# Miscellaneous

## Table of Contents

# Sue de Coq

Sue de Coq is a variant of Subset Counting and was first introduced by a user with nickname "Sue de Coq" under the somewhat cumbersome name of "Two-Sector Disjoint Subsets". Other users soon started to call the technique by the inventor's nickname "Sue de Coq" (SDC), and that name has been used ever since. The technique in its basic form is rather simple, but it has been enhanced several times. These enhanced versions can be found under Extended Types in this guide.

## Basic Variants

The basic variant is rather simple: Look for cells at the intersection of a row and a block. You have to find either two cells containing 4 candidates or three cells containing 5 candidates. Now find a bivalue cell in the row outside of the intersection whose candidates are draw entirely from the intersection candidates. Find another bivalue cell in the block with candidates drawn from the intersection too, but different from the candidates in the row cell.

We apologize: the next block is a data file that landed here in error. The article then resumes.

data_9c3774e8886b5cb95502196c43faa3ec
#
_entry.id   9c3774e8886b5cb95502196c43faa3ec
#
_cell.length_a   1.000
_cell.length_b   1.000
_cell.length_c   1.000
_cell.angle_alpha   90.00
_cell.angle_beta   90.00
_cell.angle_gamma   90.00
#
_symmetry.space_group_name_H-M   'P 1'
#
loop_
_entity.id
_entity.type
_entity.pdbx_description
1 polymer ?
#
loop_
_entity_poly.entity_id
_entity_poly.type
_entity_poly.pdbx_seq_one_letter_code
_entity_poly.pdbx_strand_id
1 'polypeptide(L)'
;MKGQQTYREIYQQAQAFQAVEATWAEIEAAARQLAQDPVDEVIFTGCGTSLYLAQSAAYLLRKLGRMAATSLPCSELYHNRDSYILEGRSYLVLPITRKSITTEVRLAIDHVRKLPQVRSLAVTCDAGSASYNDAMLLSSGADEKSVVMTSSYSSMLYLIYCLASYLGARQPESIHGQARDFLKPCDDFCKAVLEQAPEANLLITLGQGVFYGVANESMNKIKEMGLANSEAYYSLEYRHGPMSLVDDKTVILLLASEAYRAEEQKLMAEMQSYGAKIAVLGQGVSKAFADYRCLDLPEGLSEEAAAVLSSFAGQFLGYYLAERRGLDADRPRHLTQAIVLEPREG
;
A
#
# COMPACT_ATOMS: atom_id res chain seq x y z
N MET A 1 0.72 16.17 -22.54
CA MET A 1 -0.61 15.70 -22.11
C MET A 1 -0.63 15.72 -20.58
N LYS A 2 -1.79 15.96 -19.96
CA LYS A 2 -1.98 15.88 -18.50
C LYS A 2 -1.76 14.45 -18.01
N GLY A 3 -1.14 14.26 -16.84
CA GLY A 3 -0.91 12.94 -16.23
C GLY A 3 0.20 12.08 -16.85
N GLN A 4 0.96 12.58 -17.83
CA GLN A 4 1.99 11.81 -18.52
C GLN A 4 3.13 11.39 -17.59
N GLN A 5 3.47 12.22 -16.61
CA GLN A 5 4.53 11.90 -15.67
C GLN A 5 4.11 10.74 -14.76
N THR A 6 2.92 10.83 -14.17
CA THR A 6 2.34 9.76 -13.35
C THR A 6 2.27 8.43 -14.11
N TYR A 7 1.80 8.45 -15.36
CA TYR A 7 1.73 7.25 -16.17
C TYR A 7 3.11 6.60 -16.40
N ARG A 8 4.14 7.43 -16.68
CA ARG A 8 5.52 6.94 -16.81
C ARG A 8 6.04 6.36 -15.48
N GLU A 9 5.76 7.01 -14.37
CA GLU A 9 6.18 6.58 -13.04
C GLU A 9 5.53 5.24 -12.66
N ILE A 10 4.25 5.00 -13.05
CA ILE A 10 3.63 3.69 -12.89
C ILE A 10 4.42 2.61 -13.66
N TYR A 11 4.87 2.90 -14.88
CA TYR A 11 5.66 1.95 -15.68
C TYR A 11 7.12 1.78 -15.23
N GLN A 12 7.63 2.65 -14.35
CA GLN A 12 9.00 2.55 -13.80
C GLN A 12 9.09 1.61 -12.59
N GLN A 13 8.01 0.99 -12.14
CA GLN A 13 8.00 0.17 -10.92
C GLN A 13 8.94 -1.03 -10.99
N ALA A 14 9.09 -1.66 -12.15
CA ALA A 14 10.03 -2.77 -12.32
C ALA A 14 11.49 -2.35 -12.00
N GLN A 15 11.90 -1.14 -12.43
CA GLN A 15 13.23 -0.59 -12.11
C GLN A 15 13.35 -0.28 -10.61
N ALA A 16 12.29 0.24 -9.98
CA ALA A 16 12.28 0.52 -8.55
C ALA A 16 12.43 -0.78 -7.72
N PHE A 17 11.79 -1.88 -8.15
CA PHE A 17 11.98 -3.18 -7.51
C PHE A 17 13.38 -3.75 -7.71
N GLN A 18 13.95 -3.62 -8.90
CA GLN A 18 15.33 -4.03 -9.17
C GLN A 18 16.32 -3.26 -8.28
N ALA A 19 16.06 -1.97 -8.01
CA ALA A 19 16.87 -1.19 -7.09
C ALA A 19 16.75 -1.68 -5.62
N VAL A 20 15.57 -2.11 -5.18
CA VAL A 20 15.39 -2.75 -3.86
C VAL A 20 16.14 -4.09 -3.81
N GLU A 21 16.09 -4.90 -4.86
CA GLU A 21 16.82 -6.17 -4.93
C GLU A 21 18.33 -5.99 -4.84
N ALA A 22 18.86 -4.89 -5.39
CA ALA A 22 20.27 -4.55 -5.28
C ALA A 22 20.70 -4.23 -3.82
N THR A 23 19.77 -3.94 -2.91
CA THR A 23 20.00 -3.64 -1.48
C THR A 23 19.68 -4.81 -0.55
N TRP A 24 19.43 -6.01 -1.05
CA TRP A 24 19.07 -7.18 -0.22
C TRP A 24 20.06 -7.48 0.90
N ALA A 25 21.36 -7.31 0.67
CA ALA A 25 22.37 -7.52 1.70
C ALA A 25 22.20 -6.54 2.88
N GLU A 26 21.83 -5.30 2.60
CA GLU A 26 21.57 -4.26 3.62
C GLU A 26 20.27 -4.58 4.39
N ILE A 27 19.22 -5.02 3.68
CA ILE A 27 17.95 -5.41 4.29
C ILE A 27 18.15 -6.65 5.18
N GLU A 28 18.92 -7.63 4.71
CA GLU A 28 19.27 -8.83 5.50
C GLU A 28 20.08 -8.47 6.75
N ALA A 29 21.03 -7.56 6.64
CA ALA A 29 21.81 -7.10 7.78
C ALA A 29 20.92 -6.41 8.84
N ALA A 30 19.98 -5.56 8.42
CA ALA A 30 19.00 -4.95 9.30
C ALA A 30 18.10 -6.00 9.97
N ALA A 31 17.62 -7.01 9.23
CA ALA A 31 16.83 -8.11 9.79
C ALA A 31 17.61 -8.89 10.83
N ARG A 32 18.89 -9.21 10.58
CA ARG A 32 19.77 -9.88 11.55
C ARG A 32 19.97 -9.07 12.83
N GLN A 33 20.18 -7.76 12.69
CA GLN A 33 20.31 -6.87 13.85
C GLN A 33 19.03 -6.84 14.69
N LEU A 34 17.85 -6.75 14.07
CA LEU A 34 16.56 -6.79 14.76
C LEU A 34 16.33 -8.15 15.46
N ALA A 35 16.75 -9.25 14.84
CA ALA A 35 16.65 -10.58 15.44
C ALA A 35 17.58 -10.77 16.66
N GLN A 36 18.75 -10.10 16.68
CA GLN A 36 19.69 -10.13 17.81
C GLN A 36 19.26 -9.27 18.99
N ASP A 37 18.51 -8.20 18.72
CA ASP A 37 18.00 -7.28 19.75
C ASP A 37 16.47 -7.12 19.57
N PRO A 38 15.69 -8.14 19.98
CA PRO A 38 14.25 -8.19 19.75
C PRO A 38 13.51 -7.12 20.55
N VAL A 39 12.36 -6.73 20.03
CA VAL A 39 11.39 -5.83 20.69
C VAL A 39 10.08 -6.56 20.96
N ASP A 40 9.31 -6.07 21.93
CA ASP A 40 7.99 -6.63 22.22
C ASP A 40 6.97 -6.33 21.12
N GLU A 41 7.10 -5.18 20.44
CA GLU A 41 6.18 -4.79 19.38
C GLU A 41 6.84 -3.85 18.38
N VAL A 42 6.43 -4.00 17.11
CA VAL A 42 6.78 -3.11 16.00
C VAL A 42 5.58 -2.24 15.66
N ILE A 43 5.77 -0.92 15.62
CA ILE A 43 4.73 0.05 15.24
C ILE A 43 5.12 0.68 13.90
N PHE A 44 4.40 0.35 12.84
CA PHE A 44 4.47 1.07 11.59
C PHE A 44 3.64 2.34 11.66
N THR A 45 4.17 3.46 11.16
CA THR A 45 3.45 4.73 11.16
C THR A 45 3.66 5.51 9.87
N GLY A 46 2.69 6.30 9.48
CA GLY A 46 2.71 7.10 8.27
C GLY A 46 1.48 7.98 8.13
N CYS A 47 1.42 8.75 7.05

This constellation is a Sue de Coq: You can eliminate all row cell candidates from the rest of the cells in the row, all block cell candidates from the rest of the cells in the block and any intersection candidate that is left from both the row and the block. This can amount in some rather impressive steps.

The term "row" in the definition above can be replaced throughout with "column".

Example on the left: The intersection cells are r7c13. They contain the candidates {3459}. The row cell is r7c7 containing {45}, the block cell is r8c3 containing {39}. 4 and 5 can be eliminated from the rest of the row and 3 and 9 can be eliminated from the rest of the block.

If we look at the intersection alone, we find we have two candidates to many (4 candidates for only 2 cells). But since the row cell r7c7 has to contain one of those candidates, we are left with only 3 candidates for 2 cells (3, 9, and 4 or 5). The block cell r8c3 removes another possibility: The intersection cells can now be 3 or 9 and 4 or 5 (2 candidates in 2 cells).